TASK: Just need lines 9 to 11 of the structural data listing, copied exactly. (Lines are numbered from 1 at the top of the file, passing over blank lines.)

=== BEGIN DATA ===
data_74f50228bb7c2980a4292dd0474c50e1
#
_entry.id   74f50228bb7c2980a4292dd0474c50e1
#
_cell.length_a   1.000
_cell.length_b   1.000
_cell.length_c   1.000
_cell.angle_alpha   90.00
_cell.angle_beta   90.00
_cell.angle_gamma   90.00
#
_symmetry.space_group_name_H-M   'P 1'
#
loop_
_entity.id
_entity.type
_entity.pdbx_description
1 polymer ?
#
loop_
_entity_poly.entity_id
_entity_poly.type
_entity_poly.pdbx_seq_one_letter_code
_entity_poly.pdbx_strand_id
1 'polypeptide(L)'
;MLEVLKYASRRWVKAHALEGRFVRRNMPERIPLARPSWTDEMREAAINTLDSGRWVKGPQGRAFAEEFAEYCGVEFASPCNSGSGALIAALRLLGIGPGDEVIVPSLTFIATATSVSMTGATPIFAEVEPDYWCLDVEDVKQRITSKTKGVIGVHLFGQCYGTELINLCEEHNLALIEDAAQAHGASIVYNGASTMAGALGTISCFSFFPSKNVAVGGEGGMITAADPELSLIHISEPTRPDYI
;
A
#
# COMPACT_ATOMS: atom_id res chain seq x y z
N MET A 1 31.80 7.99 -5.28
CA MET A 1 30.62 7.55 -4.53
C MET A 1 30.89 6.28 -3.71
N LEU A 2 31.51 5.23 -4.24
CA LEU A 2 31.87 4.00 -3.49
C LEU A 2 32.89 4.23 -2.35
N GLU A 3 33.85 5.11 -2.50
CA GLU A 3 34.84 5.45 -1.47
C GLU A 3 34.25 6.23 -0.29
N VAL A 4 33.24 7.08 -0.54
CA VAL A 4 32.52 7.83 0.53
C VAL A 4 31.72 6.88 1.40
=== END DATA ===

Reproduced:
_cell.angle_beta   90.00
_cell.angle_gamma   90.00
#